Hadwin's 59 last year was somewhat overshadowed, both by the fact that he didn't win the event and that it came just one week after Justin Thomas shot a 59 en route to victory at the Sony Open. But he's still among an exclusive club of just eight players to have broken 60 in competition on Tour and he's eager to get another crack at La Quinta on Saturday.

"If I'm in the same position on 18, I'm gunning for 58 this year," Hadwin said, "not playing safe for 59."

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Rahm: If I thought like Phil, I could not hit a shot

By Will GrayJanuary 17, 2018, 10:39 pm

When it comes to Jon Rahm and Phil Mickelson, there are plenty of common bonds. Both starred at Arizona State, both are now repped by the same agency and Rahm's former college coach and agent, Tim Mickelson, now serves full-time as his brother's caddie.

Those commonalities mean the two men have played plenty of practice rounds together, but the roads quickly diverge when it comes to on-course behavior. Rahm is quick, fiery and decisive; Mickelson is one of the most analytical players on Tour. And as Rahm told reporters Wednesday at the CareerBuilder Challenge, those differences won't end anytime soon.

"I don't need much. 'OK, it's like 120 (yards), this shot, right," Rahm said. "And then you have Phil, it's like, 'Oh, this shot, the moisture, this going on, this is like one mile an hour wind sideways, it's going to affect it one yard. This green is soft, this trajectory. They're thinking, and I'm like, 'I'm lost.' I'm like, 'God if I do that thought process, I could not hit a golf shot.'"

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The tactics may be more simplified, but Rahm can't argue with the results. While Mickelson is in the midst of a winless drought that is approaching five years, Rahm won three times around the world last year and will defend a PGA Tour title for the first time next week at Torrey Pines.

Both men are in the field this week in Palm Springs, where Mickelson will make his 2018 debut with what Rahm fully expects to be another dose of high-level analytics for the five-time major winner with his brother on the bag.

"It's funny, he gets to the green and then it's the same thing. He's very detail-oriented," Rahm said of Mickelson. "I'm there listening and I'm like, 'Man, I hope we're never paired together for anything because I can't think like this. I would not be able to play golf like that. But for me to listen to all that is really fun."

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DJ changes tune on golf ball distance debate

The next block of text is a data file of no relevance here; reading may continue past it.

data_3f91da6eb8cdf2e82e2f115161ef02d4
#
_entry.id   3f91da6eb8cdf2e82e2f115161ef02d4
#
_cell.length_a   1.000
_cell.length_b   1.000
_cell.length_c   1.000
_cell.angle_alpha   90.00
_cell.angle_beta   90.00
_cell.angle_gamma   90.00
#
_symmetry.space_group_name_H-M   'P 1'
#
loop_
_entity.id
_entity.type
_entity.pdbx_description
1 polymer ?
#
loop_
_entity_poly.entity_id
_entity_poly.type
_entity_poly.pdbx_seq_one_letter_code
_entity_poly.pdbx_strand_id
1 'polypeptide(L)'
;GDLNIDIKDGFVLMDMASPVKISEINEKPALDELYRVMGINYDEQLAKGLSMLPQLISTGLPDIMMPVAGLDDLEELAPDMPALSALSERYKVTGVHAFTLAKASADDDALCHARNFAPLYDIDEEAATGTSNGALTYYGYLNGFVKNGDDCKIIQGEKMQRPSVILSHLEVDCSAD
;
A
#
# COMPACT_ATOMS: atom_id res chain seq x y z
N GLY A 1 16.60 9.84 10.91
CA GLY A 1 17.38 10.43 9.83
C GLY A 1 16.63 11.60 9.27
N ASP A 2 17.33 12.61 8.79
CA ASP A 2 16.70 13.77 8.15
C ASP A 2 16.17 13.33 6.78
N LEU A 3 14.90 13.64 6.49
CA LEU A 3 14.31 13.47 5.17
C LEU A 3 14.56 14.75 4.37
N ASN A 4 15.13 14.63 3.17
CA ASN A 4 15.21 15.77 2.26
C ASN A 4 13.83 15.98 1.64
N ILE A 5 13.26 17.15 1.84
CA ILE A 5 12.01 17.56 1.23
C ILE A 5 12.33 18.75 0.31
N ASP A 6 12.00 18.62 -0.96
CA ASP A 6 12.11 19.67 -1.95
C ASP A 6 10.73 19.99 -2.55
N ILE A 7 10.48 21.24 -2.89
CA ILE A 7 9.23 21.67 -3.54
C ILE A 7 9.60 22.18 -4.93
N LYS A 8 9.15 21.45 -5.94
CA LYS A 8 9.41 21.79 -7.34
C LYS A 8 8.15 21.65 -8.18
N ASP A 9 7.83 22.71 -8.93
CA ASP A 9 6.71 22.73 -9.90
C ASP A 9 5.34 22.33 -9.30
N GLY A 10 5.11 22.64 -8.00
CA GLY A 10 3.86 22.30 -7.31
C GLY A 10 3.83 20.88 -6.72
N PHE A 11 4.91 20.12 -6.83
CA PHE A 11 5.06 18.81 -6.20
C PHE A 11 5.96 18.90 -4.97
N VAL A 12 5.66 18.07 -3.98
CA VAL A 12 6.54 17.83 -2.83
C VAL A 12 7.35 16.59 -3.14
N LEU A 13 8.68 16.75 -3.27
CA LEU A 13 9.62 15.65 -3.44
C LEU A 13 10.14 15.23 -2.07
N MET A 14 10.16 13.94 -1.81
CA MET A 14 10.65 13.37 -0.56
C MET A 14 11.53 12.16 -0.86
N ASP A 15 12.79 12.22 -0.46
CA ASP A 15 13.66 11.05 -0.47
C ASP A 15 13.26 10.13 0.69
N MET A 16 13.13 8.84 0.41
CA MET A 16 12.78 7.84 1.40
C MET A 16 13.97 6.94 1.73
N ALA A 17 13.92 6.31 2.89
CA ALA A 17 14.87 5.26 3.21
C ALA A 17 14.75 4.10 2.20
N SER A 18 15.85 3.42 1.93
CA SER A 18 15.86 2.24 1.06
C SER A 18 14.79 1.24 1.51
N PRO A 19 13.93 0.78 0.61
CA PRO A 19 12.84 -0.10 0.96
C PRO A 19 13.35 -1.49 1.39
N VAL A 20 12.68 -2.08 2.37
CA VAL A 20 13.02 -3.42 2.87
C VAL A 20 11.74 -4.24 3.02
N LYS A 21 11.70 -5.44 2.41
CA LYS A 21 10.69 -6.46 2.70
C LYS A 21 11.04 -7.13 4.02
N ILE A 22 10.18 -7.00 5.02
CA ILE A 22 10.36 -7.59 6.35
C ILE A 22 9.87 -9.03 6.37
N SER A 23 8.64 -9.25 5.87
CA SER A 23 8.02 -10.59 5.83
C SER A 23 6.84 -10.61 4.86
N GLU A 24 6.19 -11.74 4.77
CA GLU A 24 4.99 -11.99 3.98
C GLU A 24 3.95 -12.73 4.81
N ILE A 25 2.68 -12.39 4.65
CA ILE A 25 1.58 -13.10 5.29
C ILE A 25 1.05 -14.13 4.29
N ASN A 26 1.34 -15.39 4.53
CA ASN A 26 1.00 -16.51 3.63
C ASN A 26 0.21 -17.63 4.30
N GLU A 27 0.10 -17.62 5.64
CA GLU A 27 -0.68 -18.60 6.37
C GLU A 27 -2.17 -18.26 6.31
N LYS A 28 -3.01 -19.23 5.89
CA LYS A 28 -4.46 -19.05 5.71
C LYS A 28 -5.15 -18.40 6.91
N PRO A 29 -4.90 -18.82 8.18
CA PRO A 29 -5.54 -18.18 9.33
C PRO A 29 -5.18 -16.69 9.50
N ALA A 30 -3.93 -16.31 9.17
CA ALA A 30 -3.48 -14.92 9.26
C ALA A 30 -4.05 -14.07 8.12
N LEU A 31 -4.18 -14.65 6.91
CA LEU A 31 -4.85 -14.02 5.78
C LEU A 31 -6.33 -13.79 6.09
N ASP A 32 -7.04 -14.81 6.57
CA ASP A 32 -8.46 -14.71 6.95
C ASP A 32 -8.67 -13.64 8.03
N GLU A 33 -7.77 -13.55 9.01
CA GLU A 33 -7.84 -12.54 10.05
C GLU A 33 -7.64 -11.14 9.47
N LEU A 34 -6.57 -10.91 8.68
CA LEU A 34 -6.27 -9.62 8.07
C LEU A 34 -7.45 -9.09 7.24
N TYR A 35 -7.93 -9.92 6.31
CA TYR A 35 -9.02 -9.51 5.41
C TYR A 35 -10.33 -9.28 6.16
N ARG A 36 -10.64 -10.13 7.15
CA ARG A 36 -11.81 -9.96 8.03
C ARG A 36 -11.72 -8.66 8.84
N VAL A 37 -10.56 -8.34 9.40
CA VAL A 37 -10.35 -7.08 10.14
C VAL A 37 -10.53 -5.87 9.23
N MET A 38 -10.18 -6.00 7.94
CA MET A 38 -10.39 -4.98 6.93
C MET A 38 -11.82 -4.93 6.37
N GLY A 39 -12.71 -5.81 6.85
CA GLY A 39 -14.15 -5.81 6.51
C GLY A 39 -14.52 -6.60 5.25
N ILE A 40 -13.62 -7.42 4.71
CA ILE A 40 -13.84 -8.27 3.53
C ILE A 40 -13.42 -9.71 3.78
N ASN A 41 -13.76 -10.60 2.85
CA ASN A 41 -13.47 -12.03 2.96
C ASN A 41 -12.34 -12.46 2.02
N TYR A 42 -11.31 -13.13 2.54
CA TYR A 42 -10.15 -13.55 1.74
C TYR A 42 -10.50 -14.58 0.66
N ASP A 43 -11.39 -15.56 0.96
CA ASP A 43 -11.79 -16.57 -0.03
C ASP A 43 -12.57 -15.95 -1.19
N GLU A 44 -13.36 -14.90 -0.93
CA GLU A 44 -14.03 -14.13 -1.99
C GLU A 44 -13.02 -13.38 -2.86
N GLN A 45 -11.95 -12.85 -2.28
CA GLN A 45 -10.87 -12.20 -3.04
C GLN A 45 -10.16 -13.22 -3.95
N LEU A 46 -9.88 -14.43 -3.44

By Will GrayJanuary 17, 2018, 9:16 pm

World No. 1 Dustin Johnson is already one of the longest hitters in golf, so he's not looking for any changes to be made to golf ball technology - despite comments from him that hinted at just such a notion two months ago.

Johnson is in the Middle East this week for the Abu Dhabi HSBC Championship, and he told BBC Sport Wednesday that he wouldn't be in favor of making changes to the golf ball in order to remedy some of the eye-popping distances players are hitting the ball with ever-increasing frequency.

"It's not like we are dominating golf courses," Johnson said. "When was the last time you saw someone make the game too easy? I don't really understand what all the debate is about because it doesn't matter how far it goes; it is about getting it in the hole."

Johnson's rhetorical question might be answered simply by looking back at his performance at the Sentry Tournament of Champions earlier this month, an eight-shot romp that featured a tee shot on the 433-yard 12th hole that bounded down a slope to within inches of the hole.

Johnson appeared much more willing to consider a reduced-distance ball option at the Hero World Challenge in November, when he sat next to tournament host Tiger Woods and supported Woods' notion that the ball should be addressed.

"I don't mind seeing every other professional sport, they play with one ball. All the pros play with the same ball," Johnson said. "In baseball, the guys that are bigger and stronger, they can hit a baseball a lot further than the smaller guys. ... I think there should be some kind of an advantage for guys who work on hitting it far and getting that speed that's needed, so having a ball, like the same ball that everyone plays, there's going to be, you're going to have more of an advantage."

Speaking Wednesday in Abu Dhabi, Johnson stood by the notion that regardless of whether the rules change or stay the same, he plans to have a leg up on the competition.

"If the ball is limited then it is going to limit everyone," he said. "I'm still going to hit it that much further than I guess the average Tour player."

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LPGA lists April date for new LA event

By Golf Channel DigitalJanuary 17, 2018, 8:18 pm

The LPGA’s return to Los Angeles will come with the new Hugel-JTBC Open being played at Wilshire Country Club April 19-22, the tour announced Wednesday.

When the LPGA originally released its schedule, it listed the Los Angeles event with the site to be announced at a later date.

The Hugel-JTBC Open will feature a 144-player field and a $1.5 million purse. It expands the tour’s West Coast swing, which will now be made up of four events in California in March and April.

The LPGA last played in Los Angeles in 2005. Wilshire Country Club hosted The Office Depot in 2001, with Annika Sorenstam winning there.